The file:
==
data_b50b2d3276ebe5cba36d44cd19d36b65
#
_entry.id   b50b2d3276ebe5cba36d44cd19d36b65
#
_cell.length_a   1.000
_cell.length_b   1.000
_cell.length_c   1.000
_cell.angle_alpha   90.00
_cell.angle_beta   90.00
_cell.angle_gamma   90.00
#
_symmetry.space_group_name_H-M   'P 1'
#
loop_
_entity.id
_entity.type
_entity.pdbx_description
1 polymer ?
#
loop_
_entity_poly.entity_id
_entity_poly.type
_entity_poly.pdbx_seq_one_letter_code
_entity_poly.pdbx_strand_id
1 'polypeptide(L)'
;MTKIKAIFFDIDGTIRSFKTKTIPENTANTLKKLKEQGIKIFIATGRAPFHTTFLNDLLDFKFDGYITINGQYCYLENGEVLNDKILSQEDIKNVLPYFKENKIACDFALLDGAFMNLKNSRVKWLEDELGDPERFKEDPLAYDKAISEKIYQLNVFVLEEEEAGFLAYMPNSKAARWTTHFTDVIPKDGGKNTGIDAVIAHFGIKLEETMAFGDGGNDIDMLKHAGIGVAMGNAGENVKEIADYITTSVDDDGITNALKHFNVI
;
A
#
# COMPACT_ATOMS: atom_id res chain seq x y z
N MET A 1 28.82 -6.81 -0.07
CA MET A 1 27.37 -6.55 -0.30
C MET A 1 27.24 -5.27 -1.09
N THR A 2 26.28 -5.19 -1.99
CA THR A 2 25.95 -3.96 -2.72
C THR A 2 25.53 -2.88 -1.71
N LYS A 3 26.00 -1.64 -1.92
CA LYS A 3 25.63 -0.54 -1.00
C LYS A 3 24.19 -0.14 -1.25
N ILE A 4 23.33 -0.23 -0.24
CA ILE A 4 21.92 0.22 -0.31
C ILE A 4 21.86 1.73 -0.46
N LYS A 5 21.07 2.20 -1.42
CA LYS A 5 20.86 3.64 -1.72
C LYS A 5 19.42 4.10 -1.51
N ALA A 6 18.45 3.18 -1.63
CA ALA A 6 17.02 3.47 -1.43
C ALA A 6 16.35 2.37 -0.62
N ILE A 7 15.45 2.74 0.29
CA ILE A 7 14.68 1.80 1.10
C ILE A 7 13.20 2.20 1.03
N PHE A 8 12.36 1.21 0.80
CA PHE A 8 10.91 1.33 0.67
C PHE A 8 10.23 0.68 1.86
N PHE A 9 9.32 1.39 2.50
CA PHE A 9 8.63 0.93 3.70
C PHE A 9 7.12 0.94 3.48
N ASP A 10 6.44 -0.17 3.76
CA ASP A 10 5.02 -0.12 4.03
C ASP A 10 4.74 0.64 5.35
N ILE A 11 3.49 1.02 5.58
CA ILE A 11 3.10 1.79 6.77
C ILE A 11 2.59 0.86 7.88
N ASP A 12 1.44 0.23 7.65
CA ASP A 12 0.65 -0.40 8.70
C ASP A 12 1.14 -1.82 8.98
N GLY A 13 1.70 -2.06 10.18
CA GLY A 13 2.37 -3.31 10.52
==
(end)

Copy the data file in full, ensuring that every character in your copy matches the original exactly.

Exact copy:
data_b50b2d3276ebe5cba36d44cd19d36b65
#
_entry.id   b50b2d3276ebe5cba36d44cd19d36b65
#
_cell.length_a   1.000
_cell.length_b   1.000
_cell.length_c   1.000
_cell.angle_alpha   90.00
_cell.angle_beta   90.00
_cell.angle_gamma   90.00
#
_symmetry.space_group_name_H-M   'P 1'
#
loop_
_entity.id
_entity.type
_entity.pdbx_description
1 polymer ?
#
loop_
_entity_poly.entity_id
_entity_poly.type
_entity_poly.pdbx_seq_one_letter_code
_entity_poly.pdbx_strand_id
1 'polypeptide(L)'
;MTKIKAIFFDIDGTIRSFKTKTIPENTANTLKKLKEQGIKIFIATGRAPFHTTFLNDLLDFKFDGYITINGQYCYLENGEVLNDKILSQEDIKNVLPYFKENKIACDFALLDGAFMNLKNSRVKWLEDELGDPERFKEDPLAYDKAISEKIYQLNVFVLEEEEAGFLAYMPNSKAARWTTHFTDVIPKDGGKNTGIDAVIAHFGIKLEETMAFGDGGNDIDMLKHAGIGVAMGNAGENVKEIADYITTSVDDDGITNALKHFNVI
;
A
#
# COMPACT_ATOMS: atom_id res chain seq x y z
N MET A 1 28.82 -6.81 -0.07
CA MET A 1 27.37 -6.55 -0.30
C MET A 1 27.24 -5.27 -1.09
N THR A 2 26.28 -5.19 -1.99
CA THR A 2 25.95 -3.96 -2.72
C THR A 2 25.53 -2.88 -1.71
N LYS A 3 26.00 -1.64 -1.92
CA LYS A 3 25.63 -0.54 -1.00
C LYS A 3 24.19 -0.14 -1.25
N ILE A 4 23.33 -0.23 -0.24
CA ILE A 4 21.92 0.22 -0.31
C ILE A 4 21.86 1.73 -0.46
N LYS A 5 21.07 2.20 -1.42
CA LYS A 5 20.86 3.64 -1.72
C LYS A 5 19.42 4.10 -1.51
N ALA A 6 18.45 3.18 -1.63
CA ALA A 6 17.02 3.47 -1.43
C ALA A 6 16.35 2.37 -0.62
N ILE A 7 15.45 2.74 0.29
CA ILE A 7 14.68 1.80 1.10
C ILE A 7 13.20 2.20 1.03
N PHE A 8 12.36 1.21 0.80
CA PHE A 8 10.91 1.33 0.67
C PHE A 8 10.23 0.68 1.86
N PHE A 9 9.32 1.39 2.50
CA PHE A 9 8.63 0.93 3.70
C PHE A 9 7.12 0.94 3.48
N ASP A 10 6.44 -0.17 3.76
CA ASP A 10 5.02 -0.12 4.03
C ASP A 10 4.74 0.64 5.35
N ILE A 11 3.49 1.02 5.58
CA ILE A 11 3.10 1.79 6.77
C ILE A 11 2.59 0.86 7.88
N ASP A 12 1.44 0.23 7.65
CA ASP A 12 0.65 -0.40 8.70
C ASP A 12 1.14 -1.82 8.98
N GLY A 13 1.70 -2.06 10.18
CA GLY A 13 2.37 -3.31 10.52